In less than two days, on April 22, 2020 Trump signed the immigration ban which will prevent foreigners abroad from moving to the U.S. on a new green card for the next 60 days. The order aims to protect U.S. workers who lost their jobs as a result of the coronavirus pandemic, and the restrictions could later be amended or extended if necessary, Trump said.
The order temporarily prohibits people outside the U.S. as of its signing from getting green cards.
A major category of people who are banned is those seeking green cards as parent of an American citizen.
It also stops individuals from receiving green cards to enter the U.S. through other means, such as the EB-1 “extraordinary ability” category and DV Lottery, also known as green card lottery.
Who is exempt?
First of all, foreigners already in the United States and seeking to adjust their status will not be blocked by the latest measure.
Spouses and children under 21 of American citizens can still get green cards.
Medical professionals, defined as “a physician, nurse, or other healthcare professional” working to combat COVID-19, are exempt, and may bring their spouses and unmarried kids under 21.
People applying for a green card though the EB-5 program, which requires an investment of at least $900,000 that is expected to create jobs, are exempt from the ban as well as the members of the U.S. military and people “whose entry would be in the national interest,” as determined by officials like the Secretary of State or Secretary of Homeland Security.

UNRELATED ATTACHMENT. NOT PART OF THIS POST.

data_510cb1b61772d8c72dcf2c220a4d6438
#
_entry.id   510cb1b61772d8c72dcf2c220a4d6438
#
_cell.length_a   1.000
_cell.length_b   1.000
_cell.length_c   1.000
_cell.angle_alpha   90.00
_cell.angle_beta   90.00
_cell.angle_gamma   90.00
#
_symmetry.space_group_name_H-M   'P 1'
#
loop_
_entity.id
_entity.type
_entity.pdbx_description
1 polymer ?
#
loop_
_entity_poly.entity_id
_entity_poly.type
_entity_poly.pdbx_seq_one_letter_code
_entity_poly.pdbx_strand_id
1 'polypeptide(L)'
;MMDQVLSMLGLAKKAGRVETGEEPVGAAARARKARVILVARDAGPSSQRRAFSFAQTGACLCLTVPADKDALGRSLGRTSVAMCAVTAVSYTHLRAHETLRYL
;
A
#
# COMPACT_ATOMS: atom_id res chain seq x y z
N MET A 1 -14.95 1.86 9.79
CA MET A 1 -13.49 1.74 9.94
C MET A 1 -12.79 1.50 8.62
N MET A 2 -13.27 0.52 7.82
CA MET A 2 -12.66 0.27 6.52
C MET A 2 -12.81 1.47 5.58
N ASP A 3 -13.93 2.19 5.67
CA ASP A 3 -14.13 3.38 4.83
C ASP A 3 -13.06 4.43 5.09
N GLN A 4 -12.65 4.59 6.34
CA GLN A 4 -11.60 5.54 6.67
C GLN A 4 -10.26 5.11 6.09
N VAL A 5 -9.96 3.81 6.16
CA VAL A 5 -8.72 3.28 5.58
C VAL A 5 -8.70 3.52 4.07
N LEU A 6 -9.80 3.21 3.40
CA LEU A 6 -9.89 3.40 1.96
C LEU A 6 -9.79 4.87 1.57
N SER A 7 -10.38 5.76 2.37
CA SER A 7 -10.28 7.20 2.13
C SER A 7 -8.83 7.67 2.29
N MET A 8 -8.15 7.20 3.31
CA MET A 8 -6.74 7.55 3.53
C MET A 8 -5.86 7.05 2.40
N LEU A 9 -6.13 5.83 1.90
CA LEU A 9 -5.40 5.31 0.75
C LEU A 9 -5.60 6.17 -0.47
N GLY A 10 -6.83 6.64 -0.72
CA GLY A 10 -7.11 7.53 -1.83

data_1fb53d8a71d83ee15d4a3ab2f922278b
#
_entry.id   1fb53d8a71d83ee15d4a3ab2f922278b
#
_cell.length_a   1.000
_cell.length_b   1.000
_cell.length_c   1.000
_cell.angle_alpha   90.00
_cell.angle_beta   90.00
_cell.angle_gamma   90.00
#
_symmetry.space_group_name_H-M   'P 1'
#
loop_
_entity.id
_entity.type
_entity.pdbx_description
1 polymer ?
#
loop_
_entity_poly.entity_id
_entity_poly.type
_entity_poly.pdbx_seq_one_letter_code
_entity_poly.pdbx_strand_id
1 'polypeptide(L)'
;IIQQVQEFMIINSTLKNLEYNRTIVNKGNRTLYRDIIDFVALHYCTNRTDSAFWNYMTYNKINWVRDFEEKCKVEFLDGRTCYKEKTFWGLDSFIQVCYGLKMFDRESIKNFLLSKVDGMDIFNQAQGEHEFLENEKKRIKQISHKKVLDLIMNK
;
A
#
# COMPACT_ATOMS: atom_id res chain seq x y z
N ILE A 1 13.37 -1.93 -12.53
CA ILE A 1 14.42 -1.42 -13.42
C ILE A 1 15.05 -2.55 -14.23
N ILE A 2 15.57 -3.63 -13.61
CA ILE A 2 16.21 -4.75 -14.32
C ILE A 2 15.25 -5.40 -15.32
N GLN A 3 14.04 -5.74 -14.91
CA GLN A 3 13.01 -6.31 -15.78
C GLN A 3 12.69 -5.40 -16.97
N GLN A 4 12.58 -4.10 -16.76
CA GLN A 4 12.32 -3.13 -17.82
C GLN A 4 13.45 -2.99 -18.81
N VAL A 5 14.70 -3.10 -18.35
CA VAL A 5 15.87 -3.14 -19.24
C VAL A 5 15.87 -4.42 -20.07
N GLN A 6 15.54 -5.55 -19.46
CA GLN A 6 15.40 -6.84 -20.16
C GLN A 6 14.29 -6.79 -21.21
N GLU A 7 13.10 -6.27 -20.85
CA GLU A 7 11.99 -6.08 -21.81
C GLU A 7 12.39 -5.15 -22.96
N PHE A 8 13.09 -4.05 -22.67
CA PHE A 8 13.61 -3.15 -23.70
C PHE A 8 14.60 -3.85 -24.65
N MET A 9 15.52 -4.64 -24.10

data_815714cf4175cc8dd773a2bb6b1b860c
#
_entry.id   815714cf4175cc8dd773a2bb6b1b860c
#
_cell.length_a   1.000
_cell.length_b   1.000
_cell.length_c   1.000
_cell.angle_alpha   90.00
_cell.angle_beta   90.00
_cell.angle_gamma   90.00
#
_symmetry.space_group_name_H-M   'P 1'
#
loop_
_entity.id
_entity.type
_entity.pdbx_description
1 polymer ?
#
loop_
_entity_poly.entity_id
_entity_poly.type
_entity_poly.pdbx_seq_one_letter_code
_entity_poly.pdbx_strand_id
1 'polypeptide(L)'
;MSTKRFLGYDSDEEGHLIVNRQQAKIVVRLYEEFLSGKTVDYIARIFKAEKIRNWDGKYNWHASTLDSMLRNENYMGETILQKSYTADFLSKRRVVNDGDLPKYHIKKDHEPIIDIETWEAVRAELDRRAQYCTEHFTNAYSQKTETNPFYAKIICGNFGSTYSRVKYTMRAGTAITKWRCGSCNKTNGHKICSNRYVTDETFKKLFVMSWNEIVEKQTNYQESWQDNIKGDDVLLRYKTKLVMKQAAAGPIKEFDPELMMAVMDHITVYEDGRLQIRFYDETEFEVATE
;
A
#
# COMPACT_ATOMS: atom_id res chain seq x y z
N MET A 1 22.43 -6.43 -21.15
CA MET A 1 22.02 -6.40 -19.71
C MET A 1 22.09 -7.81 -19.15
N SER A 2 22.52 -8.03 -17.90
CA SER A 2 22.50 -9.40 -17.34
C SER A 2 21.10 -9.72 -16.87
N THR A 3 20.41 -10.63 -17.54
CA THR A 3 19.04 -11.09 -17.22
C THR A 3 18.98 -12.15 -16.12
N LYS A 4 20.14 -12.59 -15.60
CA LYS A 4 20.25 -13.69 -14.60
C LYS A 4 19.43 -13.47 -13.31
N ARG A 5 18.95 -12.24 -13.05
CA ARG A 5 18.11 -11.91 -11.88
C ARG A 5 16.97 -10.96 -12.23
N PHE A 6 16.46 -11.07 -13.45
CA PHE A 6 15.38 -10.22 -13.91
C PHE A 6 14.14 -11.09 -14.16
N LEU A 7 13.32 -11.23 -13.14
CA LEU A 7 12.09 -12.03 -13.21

What about temporary work visas?
The order does not prevent people from getting non-immigrant visas that are granted on a temporary basis and do not confer permanent residency or the promise of citizenship. That includes H-1B specialty workers, H-2A agriculture workers and others. The executive order doesn’t void any existing visa and does not affect tourists and students.
To some extent, the order formalizes limits already in place. Citizenship and Immigration Services field offices in the country are closed, which means appointments and naturalization ceremonies aren’t taking place. Furthermore, around the world routine visa processing for tourists and workers has been suspended.
By Piero Salussolia P.A.
This article contains general information and does not replace in any way the help of a lawyer. We suggest you seek professional help for further information and assistance. The hiring of a lawyer is an important decision that should not be based solely upon advertisements. Before you decide, ask us to send you free written information about our qualifications and experience.